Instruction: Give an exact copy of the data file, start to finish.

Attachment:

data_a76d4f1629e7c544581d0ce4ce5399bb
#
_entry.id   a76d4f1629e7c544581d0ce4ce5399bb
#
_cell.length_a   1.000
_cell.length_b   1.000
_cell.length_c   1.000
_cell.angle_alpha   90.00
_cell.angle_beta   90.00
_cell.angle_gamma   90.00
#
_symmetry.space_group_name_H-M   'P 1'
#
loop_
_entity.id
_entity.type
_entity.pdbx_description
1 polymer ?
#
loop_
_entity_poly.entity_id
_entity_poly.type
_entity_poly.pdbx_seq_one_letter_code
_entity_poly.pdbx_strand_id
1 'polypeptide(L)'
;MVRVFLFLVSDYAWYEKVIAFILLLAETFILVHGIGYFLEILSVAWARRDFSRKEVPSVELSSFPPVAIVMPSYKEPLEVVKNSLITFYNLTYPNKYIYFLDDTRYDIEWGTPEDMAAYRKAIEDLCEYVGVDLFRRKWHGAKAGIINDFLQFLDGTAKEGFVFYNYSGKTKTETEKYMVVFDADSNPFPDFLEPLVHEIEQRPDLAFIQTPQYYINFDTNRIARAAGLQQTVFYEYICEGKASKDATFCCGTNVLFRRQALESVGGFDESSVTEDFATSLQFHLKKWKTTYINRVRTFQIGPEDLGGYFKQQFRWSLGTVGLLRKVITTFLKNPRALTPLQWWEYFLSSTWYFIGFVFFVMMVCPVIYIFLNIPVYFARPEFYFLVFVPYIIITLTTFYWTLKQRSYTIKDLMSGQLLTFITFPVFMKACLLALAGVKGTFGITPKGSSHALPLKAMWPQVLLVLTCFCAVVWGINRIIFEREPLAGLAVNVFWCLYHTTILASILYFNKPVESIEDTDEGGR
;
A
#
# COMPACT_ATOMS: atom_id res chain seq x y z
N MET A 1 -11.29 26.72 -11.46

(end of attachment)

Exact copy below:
data_a76d4f1629e7c544581d0ce4ce5399bb
#
_entry.id   a76d4f1629e7c544581d0ce4ce5399bb
#
_cell.length_a   1.000
_cell.length_b   1.000
_cell.length_c   1.000
_cell.angle_alpha   90.00
_cell.angle_beta   90.00
_cell.angle_gamma   90.00
#
_symmetry.space_group_name_H-M   'P 1'
#
loop_
_entity.id
_entity.type
_entity.pdbx_description
1 polymer ?
#
loop_
_entity_poly.entity_id
_entity_poly.type
_entity_poly.pdbx_seq_one_letter_code
_entity_poly.pdbx_strand_id
1 'polypeptide(L)'
;MVRVFLFLVSDYAWYEKVIAFILLLAETFILVHGIGYFLEILSVAWARRDFSRKEVPSVELSSFPPVAIVMPSYKEPLEVVKNSLITFYNLTYPNKYIYFLDDTRYDIEWGTPEDMAAYRKAIEDLCEYVGVDLFRRKWHGAKAGIINDFLQFLDGTAKEGFVFYNYSGKTKTETEKYMVVFDADSNPFPDFLEPLVHEIEQRPDLAFIQTPQYYINFDTNRIARAAGLQQTVFYEYICEGKASKDATFCCGTNVLFRRQALESVGGFDESSVTEDFATSLQFHLKKWKTTYINRVRTFQIGPEDLGGYFKQQFRWSLGTVGLLRKVITTFLKNPRALTPLQWWEYFLSSTWYFIGFVFFVMMVCPVIYIFLNIPVYFARPEFYFLVFVPYIIITLTTFYWTLKQRSYTIKDLMSGQLLTFITFPVFMKACLLALAGVKGTFGITPKGSSHALPLKAMWPQVLLVLTCFCAVVWGINRIIFEREPLAGLAVNVFWCLYHTTILASILYFNKPVESIEDTDEGGR
;
A
#
# COMPACT_ATOMS: atom_id res chain seq x y z
N MET A 1 -11.29 26.72 -11.46